Bob Wolff, longest running sportscaster in television and radio history, dies at 96
Wolff is the only sportscaster to call play-by-play for championships in each of the four major sports
Legendary sportscaster Bob Wolff died at his home in New York on Saturday night, his family announced. He was 96.
"Bob Wolff's iconic, Hall-of-Fame broadcasting career was matched by his class and character," the Yankees said in a statement. "Beyond his lifetime of professional accomplishments, he was a man of great grace and dignity, serving his country with honor, and proudly calling New York home. Bob was a dear friend of the Yankees organization and he will be deeply missed."
Throughout his career Wolff interviewed everyone from Babe Ruth to Derek Jeter, and he was behind the microphone for Don Larsen's perfect game in the 1956 World Series. He was inducted in the National Baseball Hall of Fame and won the 1995 Ford C. Frick Award, which is given annually to a broadcaster for "major contributions to baseball."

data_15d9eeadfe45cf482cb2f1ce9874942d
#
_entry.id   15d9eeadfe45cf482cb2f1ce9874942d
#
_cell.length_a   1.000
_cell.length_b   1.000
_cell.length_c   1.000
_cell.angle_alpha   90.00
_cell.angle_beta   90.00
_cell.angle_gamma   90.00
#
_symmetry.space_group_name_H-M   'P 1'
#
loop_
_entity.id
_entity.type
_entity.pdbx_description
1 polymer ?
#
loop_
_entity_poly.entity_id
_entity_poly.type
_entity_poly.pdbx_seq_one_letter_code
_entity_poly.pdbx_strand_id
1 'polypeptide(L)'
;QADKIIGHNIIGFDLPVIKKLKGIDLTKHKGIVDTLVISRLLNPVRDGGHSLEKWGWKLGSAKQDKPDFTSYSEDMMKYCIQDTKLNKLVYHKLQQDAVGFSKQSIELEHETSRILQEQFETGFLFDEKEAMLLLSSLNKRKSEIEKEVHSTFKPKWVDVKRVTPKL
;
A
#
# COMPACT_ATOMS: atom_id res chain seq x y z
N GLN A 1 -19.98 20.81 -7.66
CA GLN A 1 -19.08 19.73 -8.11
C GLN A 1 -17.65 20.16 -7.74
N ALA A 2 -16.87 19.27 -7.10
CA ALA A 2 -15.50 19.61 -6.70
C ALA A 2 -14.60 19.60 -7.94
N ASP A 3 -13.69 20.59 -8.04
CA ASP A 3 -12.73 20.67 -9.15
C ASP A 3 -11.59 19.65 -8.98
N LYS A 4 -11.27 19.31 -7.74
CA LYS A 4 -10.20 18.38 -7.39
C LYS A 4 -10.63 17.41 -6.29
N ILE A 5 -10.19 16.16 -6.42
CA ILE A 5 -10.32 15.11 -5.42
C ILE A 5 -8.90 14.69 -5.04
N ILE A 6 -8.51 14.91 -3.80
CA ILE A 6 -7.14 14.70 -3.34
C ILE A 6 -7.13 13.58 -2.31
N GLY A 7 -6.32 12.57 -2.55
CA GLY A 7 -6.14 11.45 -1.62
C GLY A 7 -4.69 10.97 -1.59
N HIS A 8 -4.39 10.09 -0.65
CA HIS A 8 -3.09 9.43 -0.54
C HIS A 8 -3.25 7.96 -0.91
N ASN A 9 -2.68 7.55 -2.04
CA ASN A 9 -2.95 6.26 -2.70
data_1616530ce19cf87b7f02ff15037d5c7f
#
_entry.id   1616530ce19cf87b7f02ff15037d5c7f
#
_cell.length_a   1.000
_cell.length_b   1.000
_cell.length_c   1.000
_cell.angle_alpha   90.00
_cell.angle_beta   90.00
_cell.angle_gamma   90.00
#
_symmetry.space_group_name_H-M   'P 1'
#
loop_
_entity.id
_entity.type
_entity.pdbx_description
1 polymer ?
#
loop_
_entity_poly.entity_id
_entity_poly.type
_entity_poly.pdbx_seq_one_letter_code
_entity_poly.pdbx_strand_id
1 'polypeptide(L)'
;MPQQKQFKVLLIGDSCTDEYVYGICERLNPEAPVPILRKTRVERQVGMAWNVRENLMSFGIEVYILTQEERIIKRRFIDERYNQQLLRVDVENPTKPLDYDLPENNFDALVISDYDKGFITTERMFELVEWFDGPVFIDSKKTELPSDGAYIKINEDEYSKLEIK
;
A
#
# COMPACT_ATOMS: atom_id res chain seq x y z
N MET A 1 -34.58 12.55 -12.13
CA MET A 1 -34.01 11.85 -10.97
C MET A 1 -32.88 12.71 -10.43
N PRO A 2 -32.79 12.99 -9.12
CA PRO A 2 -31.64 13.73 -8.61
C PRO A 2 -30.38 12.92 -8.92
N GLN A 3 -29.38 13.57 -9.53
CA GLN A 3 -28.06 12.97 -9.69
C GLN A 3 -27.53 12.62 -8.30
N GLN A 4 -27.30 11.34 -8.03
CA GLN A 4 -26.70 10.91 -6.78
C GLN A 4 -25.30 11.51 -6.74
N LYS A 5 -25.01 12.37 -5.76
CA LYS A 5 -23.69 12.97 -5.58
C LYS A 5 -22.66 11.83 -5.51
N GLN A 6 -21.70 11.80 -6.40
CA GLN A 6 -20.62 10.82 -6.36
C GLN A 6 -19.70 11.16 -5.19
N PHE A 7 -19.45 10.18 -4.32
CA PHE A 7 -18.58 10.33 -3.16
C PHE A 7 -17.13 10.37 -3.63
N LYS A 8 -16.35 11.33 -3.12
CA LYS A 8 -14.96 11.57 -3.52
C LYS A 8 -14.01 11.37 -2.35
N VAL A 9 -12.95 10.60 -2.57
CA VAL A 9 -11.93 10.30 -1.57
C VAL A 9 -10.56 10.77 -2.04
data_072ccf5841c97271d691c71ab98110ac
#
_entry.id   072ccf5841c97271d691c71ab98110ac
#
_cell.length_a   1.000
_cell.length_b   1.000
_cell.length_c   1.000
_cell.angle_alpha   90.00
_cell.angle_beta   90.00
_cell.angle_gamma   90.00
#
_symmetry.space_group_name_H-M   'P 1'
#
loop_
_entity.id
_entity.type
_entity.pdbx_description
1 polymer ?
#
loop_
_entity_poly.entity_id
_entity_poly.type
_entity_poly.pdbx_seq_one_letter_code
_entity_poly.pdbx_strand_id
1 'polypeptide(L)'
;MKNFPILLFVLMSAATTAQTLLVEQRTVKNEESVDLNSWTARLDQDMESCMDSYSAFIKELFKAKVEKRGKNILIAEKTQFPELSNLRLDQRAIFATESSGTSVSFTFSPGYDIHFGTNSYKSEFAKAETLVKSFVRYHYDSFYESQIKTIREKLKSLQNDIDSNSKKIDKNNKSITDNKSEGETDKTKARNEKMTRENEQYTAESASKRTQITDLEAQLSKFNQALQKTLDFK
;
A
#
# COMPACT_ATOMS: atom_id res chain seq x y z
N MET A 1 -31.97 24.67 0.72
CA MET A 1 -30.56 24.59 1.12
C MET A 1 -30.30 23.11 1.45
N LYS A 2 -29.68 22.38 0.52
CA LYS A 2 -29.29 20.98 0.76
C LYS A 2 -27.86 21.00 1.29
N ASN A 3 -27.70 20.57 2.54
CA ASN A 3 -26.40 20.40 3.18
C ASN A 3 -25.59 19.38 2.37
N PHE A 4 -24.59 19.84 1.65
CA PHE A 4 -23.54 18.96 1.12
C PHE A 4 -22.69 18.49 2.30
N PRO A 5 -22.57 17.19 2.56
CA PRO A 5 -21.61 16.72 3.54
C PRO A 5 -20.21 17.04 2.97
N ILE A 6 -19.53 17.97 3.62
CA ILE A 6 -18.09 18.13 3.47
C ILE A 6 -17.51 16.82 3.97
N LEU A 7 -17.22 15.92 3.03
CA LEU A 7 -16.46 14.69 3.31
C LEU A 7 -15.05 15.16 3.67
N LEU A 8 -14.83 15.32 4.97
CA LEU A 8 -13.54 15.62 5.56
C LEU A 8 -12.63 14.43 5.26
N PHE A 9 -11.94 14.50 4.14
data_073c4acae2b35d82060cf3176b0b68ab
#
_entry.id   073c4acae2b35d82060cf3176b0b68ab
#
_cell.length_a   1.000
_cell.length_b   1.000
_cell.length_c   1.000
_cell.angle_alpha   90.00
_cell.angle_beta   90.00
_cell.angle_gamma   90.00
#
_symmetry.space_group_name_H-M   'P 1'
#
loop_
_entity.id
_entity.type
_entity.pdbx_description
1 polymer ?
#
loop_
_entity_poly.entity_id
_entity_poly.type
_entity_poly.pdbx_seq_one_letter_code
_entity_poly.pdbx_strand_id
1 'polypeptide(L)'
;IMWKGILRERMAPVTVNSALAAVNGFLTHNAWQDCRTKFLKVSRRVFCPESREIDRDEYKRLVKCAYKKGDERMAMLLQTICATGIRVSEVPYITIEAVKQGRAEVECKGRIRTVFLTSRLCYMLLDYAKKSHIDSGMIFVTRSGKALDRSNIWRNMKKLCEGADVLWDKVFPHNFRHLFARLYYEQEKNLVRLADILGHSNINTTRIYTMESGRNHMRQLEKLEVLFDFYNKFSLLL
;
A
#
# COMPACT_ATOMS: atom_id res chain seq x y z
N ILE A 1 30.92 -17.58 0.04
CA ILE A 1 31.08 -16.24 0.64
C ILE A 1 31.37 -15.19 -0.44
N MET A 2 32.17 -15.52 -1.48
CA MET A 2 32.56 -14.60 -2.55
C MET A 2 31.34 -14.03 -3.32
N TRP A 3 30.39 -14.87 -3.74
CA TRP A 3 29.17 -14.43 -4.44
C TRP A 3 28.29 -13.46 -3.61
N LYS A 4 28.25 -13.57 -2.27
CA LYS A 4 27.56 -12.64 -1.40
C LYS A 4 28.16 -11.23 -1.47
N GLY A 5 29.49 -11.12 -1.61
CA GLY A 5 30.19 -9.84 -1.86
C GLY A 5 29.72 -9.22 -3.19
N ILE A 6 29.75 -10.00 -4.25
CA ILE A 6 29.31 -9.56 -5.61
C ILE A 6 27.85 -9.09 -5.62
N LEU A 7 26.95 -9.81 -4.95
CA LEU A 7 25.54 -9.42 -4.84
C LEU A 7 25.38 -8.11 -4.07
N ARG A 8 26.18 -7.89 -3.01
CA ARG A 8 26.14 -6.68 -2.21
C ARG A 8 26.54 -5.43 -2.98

Wolff called baseball on both television and radio, starting with the Washington Senators and later the Minnesota Twins. He broadcast the 1956 All-Star Game as well as the 1956, 1958, and 1961 World Series. Starting in 1962, he also served as a broadcast for NBC's Game of the Week.
Wolff is the only sportscaster to call play-by-play for championships in each of the four major North American sports. His career started at Duke University in 1939, and earlier this year, he was still calling amateur athletics near his home on Long Island.
In 2012, Guinness World Records certified Wolff had the longest known career as a sportscaster.